Crimean-Congo haemorrhagic fever

Crimean-Congo haemorrhagic fever (CCHF) is a severe tick-borne disease with a high mortality rate in humans and is considered a priority emerging disease by the World Health Organization (WHO). 

In addition to humans, the Crimean-Congo haemorrhagic fever virus (CCHFV) also infects wild and domestic animals such as cattle, sheep and goats.

Humans can become infected with CCHFV through the bite of an infected tick or exposure to blood or fluids of infected animals or humans. Ticks of the genus Hyalomma, are the main vectors for CCHF. Animals which are infected by the virus do not display clinical signs, allowing the virus to circulate undetected in animal populations, facilitating its spread to humans. 

The disease was first characterised in the Crimea in 1944 and was then later recognized in 1969 as the cause of illness in the Congo, resulting in the disease name. CCHFV has an extensive geographical distribution, being endemic in parts of Africa, Asia, Eastern Europe and the Middle East.

Clinical signs

  • Fever
  • Myalgia (muscle ache)
  • Dizziness
  • Neck pain and stiffness
  • Backache
  • Headache
  • Sore eyes and photophobia (sensitivity to light)
  • Early signs: nausea, vomiting, diarrhoea, abdominal pain and sore throat early on, followed by sharp mood swings and confusion.
  • After two to four days: sleepiness, depression and lassitude, upper right quadrant abdominal pain and detectable hepatomegaly (liver enlargement).

Other signs:

  • Tachycardia (fast heart rate)
  • Lymphadenopathy (enlarged lymph nodes)
  • Petechial rash (a rash caused by bleeding into the skin)
  • Ecchymoses (larger skin rashes) and other haemorrhagic phenomena
  • Rapid kidney deterioration
  • Sudden liver failure
  • Pulmonary failure

CCHF outbreaks have a case fatality rate of up to 40%.


CCHFV is an arbovirus belonging to the genus Nairovirus in the family Bunyaviridae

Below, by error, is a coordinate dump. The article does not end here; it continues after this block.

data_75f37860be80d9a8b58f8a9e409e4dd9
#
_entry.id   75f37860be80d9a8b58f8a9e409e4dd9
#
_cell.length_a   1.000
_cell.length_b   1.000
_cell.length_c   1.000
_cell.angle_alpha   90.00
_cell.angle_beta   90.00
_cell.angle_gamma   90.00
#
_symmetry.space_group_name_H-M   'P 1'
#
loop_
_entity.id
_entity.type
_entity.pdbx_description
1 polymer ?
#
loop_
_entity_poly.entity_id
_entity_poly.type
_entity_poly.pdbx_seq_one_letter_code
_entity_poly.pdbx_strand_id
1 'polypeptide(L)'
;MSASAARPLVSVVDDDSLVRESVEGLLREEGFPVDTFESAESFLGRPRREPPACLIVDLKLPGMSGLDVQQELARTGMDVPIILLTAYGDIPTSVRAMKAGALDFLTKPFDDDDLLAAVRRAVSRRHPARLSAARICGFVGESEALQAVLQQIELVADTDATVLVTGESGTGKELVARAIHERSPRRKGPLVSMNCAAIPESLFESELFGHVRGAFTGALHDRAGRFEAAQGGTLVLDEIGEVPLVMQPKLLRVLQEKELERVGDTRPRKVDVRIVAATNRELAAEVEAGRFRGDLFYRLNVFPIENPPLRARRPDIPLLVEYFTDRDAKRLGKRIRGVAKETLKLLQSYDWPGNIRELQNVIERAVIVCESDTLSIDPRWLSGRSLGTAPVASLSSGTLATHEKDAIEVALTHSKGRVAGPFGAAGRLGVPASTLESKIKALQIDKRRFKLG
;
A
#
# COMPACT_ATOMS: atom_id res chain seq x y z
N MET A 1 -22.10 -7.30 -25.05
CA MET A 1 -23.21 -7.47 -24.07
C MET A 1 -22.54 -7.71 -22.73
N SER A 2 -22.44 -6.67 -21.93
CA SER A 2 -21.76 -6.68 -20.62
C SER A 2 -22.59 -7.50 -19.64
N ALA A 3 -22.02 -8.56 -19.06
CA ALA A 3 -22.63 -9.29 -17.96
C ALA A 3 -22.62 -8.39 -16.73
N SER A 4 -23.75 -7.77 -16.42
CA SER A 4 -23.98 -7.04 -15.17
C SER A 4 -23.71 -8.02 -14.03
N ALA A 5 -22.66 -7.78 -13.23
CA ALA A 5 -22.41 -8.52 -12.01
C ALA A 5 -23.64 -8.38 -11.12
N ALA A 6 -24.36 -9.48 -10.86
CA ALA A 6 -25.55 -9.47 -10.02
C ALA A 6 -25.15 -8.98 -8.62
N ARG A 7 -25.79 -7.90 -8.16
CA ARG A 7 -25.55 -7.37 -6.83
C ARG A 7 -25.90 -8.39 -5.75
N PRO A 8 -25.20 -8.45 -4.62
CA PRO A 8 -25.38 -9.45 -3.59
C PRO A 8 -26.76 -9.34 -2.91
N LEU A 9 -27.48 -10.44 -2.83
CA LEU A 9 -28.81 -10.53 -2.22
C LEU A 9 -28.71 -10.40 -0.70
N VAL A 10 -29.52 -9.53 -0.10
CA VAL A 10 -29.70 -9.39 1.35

Pirbright's research on Crimean-Congo haemorrhagic fever

Pirbright researchers will be testing a sheep vaccine in the lab to control the reservoir of infection that results in human disease. The vaccine is made from a modified Vaccinia Ankara virus expressing the CCHF viral glycoprotein, and developed by Public Health England.

They will also test whether the vaccine prevents infection in sheep after natural challenge in a field study. In order to design the vaccine study, they are conducting a series of epidemiological field studies to get a better understanding of the disease dynamics at farm level and get reliable prevalence estimates of the unvaccinated population.


Main image: Scanning electron micrograph of Crimean-Congo haemorrhagic fever (CCHF) viral particles (yellow) budding from the surface of cultured epithelial cells from a patient. Credit: NIAID - Creative Commons Attribution 2.0 Generic 

Research papers

Belij-Rammerstorfer S, Limon G, Maze E A, Hannant K, Hughes E, Tchakarova S R, Alexandrov T, Mmbaga B T, Willett B, Booth G, Lyons N A, Baker N, Thomas K M, Wright D, Saunders J, Browning C, Wilsden G, Carroll M, Hewson R, Charleston B, Lambe T, Ludi A B (2022)

Frontiers in Veterinary Science 9 , 913046
Ahmed A, Ali Y, Salim B, Dietrich I, Zinsstag J (2022)

Microorganisms 10 (5) , 928
Gilbride C, Saunders J, Sharpe H, Maze E A, Limon G, Ludi A B, Lambe T, Belij-Rammerstorfer S (2021)

Frontiers in Immunology 12 , 629636

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